2. Exactly and that persona would have seen this accurate point cycled through the website several times. This site’s performative stalwarts never fail to disappoint / entertain. That said, living near a school has its perks too. It’s nice to have a chill block all summer long. It’s nice to have a chill block evenings and many weekends. Often schools open their outdoor facilities, basketball courts, etc, as well.

          3. For those who may be confused by the strange, shifting rhetoric of real estate marketing or puzzled by the unprovoked ad hominem rebuke, let me try to clarify the contention here in non-marketing language:

            On the way up during an historic asset bubble, the negative pricing impact of defects like traffic noise (or poorly-designed kitchens) are swamped by the speculative mania, and organic (i.e. live-in) buyers are driven by fear to buy now or be priced out forever. After the historic asset bubble collapses as a consequence of the ending (let alone reversal) of central bank monetary policy that had greatly distorted asset market values, all price drops can be attributed to those previously disregarded defects, and not to the ending (let alone reversal) of the monetary policies that blew the asset bubble to being with.

            Got it?

          4. Again a misuse of the term ad hominem. Try a factual synopsis. Here’s another. None of these things should matter whatsoever. Being on here solely to hate on things is nothing.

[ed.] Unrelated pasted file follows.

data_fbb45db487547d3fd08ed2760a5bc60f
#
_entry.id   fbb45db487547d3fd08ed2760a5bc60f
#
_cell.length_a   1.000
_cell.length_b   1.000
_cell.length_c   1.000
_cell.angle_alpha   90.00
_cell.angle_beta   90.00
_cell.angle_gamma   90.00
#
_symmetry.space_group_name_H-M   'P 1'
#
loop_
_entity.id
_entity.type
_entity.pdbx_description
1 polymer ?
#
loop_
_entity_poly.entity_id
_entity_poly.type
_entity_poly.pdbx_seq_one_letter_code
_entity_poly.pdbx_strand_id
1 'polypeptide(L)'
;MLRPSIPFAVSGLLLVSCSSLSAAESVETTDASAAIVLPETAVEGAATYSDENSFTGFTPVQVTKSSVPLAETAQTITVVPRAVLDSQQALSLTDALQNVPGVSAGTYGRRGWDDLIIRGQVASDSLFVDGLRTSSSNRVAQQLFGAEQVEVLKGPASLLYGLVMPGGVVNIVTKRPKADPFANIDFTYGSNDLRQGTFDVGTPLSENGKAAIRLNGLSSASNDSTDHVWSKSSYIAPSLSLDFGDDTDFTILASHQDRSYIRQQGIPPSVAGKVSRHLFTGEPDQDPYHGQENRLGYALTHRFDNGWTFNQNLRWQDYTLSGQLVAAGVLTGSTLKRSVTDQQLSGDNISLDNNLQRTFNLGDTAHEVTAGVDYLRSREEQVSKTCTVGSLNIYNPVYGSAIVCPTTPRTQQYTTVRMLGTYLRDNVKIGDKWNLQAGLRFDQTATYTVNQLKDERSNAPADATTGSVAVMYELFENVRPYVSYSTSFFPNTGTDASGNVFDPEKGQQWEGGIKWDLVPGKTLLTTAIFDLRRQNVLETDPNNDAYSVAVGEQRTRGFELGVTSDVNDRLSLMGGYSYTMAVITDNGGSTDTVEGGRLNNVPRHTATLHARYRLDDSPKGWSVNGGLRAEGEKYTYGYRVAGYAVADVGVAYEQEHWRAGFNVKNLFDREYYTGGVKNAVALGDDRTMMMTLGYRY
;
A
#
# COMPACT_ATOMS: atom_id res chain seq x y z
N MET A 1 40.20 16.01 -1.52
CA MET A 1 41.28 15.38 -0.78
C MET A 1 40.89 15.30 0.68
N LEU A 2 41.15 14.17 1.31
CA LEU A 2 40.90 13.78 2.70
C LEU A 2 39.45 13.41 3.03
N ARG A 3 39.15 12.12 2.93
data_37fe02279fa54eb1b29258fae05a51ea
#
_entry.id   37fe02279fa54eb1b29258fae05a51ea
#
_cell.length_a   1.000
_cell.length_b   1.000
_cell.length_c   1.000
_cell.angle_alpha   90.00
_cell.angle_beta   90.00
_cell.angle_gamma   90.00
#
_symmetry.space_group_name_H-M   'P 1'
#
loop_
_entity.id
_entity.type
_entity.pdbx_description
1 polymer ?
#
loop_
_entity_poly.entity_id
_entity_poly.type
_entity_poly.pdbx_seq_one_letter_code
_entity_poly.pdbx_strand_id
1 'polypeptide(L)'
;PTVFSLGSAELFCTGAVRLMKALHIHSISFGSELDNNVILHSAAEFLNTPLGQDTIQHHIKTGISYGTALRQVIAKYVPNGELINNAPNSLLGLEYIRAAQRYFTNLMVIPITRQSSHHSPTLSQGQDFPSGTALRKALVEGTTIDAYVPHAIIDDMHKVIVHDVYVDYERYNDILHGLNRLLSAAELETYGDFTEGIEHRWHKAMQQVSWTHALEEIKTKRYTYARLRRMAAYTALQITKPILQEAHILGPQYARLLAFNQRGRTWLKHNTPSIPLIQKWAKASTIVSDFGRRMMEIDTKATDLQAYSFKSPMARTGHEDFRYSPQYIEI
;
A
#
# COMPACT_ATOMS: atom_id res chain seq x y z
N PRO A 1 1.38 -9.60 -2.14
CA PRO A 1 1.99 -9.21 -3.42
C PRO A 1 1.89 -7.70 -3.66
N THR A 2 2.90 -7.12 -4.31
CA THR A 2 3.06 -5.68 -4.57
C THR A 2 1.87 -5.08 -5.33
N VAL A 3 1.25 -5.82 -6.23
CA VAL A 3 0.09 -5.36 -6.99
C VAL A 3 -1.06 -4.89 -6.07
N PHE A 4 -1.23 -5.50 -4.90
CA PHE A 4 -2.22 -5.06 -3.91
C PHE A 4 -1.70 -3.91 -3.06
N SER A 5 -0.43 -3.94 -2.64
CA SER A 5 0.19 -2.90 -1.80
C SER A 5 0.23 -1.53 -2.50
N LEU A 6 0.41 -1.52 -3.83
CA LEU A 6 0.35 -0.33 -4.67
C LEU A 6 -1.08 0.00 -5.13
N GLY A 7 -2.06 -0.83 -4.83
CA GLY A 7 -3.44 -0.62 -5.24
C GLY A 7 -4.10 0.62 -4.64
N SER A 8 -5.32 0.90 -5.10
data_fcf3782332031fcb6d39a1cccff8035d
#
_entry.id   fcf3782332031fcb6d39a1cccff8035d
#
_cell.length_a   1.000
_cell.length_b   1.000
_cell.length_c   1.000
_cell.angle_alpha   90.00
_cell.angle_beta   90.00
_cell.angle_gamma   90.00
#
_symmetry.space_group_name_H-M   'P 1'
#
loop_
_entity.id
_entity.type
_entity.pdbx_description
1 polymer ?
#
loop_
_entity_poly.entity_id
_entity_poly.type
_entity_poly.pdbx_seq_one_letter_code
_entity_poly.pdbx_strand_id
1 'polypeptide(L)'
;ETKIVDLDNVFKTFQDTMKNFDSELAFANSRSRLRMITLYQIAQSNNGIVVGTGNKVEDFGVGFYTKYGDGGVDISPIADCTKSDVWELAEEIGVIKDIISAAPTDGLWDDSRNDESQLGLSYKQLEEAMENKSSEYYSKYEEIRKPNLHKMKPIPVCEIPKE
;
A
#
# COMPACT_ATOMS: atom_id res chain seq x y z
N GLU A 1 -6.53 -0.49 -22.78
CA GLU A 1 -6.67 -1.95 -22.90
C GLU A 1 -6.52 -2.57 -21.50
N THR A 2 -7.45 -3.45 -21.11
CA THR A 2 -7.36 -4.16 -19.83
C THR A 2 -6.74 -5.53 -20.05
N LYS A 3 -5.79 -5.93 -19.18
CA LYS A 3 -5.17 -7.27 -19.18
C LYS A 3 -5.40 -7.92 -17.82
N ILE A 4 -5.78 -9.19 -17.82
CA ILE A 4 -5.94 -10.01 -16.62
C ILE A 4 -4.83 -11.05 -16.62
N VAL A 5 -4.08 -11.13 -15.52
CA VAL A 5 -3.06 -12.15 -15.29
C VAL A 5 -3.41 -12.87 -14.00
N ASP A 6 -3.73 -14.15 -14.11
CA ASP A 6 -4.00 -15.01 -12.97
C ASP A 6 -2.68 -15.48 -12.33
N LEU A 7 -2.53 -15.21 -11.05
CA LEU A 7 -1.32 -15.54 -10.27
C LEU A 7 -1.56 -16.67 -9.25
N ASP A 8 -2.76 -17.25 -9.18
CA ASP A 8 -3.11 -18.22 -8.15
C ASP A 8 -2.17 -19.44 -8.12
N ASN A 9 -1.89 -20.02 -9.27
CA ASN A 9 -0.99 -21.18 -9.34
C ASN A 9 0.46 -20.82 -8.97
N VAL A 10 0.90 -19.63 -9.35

2. “U not the sharpest tool in the shed”

          That seems a little too “to the man” to be a good faith argument.

          ‘Being on here solely to hate on things is nothing.”

          Look! A squirrel!

          Thank you for the lesson in rhetoric and critical thinking.

  2. Across the bridge, to the north, I’m noticing some new listings here reflecting shockingly low asking prices.

  3. Based on the most recent compass SF market report, there is 13 months of supply of $5M-10M homes and 35 (!) months of supply of $10M+ homes. (Months of supply defined as how long it would take to sell current listings based on the average number of homes sold in past 6 months.) I suppose heirs may be willing to wait a while to realize their inheritances (though they should prefer to get it sooner), but families with homes in those price ranges that have a need/desire to move are pretty stuck. The number of wealthy folks clamoring to move into or within SF is dramatically different now than it was during the 2016-2022 period.

  4. Fair, though I’m more skeptical about seasonality being a driving factor at these price points. Not all, but many of these houses need to be renovated before they are likely to be moved into, so I don’t think people are lining up to buy in April or May to move in during the summer. (And many of the sellers are passed away or in retirement homes, so they aren’t timing a sale with the end of the school year either.)

    1. You make a good point. Especially when it comes to homes in SF D 7, 8, larger scale homes? Many of them need extensive work in order to be updated to contemporary living functionality. Also, what’s the time stamp for $10M sales anyway? It isn’t as if many move any given quarter at any time, ever.